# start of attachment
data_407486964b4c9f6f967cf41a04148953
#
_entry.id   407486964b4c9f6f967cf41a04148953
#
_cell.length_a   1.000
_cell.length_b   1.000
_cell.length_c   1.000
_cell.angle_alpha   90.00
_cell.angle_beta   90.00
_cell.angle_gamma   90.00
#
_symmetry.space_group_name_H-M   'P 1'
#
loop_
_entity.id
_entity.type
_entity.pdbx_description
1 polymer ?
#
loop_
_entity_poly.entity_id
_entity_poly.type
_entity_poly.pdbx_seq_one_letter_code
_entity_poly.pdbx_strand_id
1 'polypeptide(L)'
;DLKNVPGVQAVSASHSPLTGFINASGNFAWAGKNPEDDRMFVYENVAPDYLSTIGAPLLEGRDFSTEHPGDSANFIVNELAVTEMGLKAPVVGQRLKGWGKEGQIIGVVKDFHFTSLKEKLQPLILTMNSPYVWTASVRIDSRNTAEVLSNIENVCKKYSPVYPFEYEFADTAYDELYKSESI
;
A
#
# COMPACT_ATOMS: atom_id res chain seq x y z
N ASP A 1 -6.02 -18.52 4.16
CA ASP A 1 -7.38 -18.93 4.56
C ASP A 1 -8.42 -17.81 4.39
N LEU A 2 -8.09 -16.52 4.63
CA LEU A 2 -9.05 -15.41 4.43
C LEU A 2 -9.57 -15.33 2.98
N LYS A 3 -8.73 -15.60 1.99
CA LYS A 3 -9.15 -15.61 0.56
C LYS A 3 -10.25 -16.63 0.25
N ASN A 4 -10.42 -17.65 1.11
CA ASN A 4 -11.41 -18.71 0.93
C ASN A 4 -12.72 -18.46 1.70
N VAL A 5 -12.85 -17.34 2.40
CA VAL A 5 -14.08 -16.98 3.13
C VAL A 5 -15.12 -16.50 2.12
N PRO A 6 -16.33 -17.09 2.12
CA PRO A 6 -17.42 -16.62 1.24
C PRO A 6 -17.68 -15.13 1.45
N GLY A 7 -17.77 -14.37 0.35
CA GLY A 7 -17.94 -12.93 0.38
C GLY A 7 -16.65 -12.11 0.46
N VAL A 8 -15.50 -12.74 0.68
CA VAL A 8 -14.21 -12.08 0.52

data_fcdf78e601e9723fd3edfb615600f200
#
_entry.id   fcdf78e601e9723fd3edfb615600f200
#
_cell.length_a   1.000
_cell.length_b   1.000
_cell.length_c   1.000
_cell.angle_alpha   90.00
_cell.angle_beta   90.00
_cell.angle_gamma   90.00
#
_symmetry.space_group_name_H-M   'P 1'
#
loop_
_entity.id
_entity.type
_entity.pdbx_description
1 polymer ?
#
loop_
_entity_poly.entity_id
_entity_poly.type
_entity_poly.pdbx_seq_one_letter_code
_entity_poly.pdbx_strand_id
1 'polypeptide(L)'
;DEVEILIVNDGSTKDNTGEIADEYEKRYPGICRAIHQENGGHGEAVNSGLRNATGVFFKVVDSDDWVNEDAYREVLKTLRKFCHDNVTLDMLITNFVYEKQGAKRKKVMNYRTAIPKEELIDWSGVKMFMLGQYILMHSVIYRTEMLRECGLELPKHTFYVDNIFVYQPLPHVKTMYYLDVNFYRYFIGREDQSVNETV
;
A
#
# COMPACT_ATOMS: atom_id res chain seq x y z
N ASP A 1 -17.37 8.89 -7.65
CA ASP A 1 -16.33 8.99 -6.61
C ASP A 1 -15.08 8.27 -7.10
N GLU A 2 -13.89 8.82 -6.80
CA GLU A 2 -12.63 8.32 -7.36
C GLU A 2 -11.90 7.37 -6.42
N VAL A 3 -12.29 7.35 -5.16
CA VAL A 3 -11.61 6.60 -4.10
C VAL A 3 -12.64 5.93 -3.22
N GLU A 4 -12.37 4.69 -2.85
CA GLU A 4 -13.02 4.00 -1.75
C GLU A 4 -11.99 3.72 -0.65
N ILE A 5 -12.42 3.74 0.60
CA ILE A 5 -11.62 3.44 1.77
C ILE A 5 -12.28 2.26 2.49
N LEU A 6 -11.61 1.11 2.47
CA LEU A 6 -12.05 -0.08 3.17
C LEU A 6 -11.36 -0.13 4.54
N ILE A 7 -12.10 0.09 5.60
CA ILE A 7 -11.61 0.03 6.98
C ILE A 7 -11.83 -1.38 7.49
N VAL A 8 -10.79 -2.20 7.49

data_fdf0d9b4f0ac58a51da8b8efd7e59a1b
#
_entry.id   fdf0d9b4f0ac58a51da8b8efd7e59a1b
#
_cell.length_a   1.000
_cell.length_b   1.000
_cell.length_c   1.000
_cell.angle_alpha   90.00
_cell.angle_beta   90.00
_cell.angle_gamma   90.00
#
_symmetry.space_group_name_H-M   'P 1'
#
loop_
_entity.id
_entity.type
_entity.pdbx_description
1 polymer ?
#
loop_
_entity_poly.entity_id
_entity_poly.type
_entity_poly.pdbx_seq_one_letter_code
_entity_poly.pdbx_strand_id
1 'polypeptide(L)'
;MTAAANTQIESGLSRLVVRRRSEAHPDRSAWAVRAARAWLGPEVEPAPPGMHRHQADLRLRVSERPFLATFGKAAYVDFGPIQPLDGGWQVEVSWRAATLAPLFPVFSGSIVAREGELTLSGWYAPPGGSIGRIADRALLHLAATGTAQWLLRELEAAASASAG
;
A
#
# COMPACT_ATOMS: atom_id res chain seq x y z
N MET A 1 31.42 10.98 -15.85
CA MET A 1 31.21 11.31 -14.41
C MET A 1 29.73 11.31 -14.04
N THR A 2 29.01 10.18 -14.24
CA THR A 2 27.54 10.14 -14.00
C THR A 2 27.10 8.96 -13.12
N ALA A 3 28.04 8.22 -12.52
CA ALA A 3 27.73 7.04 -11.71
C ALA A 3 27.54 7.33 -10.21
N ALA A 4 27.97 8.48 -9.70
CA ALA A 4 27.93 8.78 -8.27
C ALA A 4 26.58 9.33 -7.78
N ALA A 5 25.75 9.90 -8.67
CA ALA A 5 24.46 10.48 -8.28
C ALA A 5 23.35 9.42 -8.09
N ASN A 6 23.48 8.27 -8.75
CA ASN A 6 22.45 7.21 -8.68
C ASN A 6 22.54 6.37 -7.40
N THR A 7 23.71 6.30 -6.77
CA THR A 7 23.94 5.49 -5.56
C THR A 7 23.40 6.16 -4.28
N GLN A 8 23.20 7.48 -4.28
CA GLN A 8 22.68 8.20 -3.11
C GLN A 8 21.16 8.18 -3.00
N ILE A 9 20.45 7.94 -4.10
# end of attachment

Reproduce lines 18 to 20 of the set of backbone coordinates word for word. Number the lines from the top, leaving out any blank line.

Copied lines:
1 polymer ?
#
loop_